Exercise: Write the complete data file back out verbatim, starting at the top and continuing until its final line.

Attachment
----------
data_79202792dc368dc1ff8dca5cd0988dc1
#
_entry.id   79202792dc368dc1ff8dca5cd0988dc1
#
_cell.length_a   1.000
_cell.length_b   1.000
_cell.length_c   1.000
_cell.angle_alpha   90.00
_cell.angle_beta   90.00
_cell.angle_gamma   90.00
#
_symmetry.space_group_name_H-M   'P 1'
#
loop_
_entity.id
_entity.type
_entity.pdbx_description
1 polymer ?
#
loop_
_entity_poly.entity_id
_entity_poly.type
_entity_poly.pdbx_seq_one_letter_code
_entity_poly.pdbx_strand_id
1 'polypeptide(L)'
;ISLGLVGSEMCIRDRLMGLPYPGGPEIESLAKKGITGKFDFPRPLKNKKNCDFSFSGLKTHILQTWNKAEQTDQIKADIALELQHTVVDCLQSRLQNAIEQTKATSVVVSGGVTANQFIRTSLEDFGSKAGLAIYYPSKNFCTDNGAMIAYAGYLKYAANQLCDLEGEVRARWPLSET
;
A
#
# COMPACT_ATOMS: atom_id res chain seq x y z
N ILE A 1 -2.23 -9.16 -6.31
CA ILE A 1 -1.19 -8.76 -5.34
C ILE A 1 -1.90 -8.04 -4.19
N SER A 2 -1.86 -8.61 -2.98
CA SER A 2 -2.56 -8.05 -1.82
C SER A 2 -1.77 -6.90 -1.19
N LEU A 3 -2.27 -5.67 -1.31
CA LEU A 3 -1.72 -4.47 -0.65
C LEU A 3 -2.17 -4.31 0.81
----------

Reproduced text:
data_79202792dc368dc1ff8dca5cd0988dc1
#
_entry.id   79202792dc368dc1ff8dca5cd0988dc1
#
_cell.length_a   1.000
_cell.length_b   1.000
_cell.length_c   1.000
_cell.angle_alpha   90.00
_cell.angle_beta   90.00
_cell.angle_gamma   90.00
#
_symmetry.space_group_name_H-M   'P 1'
#
loop_
_entity.id
_entity.type
_entity.pdbx_description
1 polymer ?
#
loop_
_entity_poly.entity_id
_entity_poly.type
_entity_poly.pdbx_seq_one_letter_code
_entity_poly.pdbx_strand_id
1 'polypeptide(L)'
;ISLGLVGSEMCIRDRLMGLPYPGGPEIESLAKKGITGKFDFPRPLKNKKNCDFSFSGLKTHILQTWNKAEQTDQIKADIALELQHTVVDCLQSRLQNAIEQTKATSVVVSGGVTANQFIRTSLEDFGSKAGLAIYYPSKNFCTDNGAMIAYAGYLKYAANQLCDLEGEVRARWPLSET
;
A
#
# COMPACT_ATOMS: atom_id res chain seq x y z
N ILE A 1 -2.23 -9.16 -6.31
CA ILE A 1 -1.19 -8.76 -5.34
C ILE A 1 -1.90 -8.04 -4.19
N SER A 2 -1.86 -8.61 -2.98
CA SER A 2 -2.56 -8.05 -1.82
C SER A 2 -1.77 -6.90 -1.19
N LEU A 3 -2.27 -5.67 -1.31
CA LEU A 3 -1.72 -4.47 -0.65
C LEU A 3 -2.17 -4.31 0.81